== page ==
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Can You File Bankruptcy And Keep Your House?

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In a Nutshell

Filing bankruptcy and keeping your house is possible. Whether you can file bankruptcy and keep your house depends on your unique circumstances. Here’s what you need to know.

Written by Attorney Andrea Wimmer.  
Updated October 1, 2021


Homeownership has long been part of the “American Dream.” If you’re overwhelmed with debt, don’t let your fear about losing your home stop you from getting bankruptcy relief. Especially if paying your creditors is putting your ability to pay your home mortgage at risk. 

Will I lose my house in bankruptcy?

The truth is that filing a bankruptcy case is an extremely effective way to get rid of the debt you can’t pay. This can make it easier for you to keep your home, not the other way around. 

How filing bankruptcy can make paying your mortgage easier

Your bankruptcy discharge wipes out most (if not all) of your unsecured debts. Medical bills, credit card payments, loan payments, etc. all of the bills that are making it hard for you to make ends meet now are eliminated by a bankruptcy filing.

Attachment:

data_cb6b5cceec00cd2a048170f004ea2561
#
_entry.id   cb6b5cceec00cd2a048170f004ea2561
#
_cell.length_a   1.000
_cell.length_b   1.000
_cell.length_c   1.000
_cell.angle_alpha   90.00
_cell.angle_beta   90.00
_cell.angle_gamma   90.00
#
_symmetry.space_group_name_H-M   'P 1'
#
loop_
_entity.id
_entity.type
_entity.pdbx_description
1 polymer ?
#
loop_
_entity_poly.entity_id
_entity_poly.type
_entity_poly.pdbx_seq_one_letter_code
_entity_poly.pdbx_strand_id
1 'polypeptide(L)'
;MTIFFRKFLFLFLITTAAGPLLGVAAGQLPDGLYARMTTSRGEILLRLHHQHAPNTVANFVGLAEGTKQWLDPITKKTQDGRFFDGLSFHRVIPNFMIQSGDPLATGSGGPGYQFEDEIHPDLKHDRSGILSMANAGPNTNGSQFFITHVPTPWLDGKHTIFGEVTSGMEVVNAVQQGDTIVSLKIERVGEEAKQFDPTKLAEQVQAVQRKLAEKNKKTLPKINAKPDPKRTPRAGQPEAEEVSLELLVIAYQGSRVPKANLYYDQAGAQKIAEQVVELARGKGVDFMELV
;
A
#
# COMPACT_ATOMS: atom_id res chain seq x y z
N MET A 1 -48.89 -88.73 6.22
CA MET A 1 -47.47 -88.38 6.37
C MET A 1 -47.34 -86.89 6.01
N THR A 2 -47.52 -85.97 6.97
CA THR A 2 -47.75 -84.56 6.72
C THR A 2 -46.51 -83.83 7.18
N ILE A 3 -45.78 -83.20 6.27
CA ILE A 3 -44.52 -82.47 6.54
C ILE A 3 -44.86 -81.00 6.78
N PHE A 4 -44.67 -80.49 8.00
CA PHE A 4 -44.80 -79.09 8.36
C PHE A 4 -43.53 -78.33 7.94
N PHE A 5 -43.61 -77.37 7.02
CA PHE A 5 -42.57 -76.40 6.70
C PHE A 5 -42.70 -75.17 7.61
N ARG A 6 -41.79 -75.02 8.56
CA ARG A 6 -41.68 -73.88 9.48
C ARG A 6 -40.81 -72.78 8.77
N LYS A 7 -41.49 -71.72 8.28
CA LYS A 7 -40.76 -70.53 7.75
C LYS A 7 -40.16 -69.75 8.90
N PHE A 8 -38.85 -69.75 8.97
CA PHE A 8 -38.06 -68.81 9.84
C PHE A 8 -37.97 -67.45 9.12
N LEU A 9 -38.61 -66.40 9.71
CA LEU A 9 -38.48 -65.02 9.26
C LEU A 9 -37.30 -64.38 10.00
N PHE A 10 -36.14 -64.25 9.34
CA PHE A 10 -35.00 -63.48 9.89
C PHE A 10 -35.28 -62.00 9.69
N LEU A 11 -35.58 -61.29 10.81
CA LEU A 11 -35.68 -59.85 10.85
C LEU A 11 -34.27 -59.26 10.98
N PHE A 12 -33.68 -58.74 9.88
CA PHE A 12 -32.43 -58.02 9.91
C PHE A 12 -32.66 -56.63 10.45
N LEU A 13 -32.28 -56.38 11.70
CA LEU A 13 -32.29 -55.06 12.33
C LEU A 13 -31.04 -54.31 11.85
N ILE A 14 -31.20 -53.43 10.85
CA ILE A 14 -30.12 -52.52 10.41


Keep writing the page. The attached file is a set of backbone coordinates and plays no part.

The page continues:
With debt repayment obligations gone, you can focus on the expenses that really matter: mortgage payments, utilities and regular living expenses. 

That’s actually true if you’re renting, too. Rent will always need to be paid, just like a mortgage, electricity, water and other utilities. But as soon as the automatic stay kicks in, you'll be protected from debt collectors.

What happens to your mortgage when you file bankruptcy?

Home loans, like mortgages, home equity loans, or home equity lines of credit are secured debts. This means the bank has a sort of ownership interest in the real estate. As long as you make your monthly payments, the home is yours to keep. If you don’t pay your mortgage, the bank can take the house back by way of a foreclosure. That’s true even after you get a bankruptcy discharge. 

Because of this, keeping your home means keeping your mortgage. There’s no such thing as a free house. 

Chapter 7 bankruptcy and your mortgage

Chapter 7 bankruptcy is a relatively fast process. There’s no payment plan to repay debts. The filer typically keeps all of their personal property through the use of bankruptcy exemptions

What does that mean for you? 

If you’re current with your mortgage payments ➡️ everything will stay basically the same.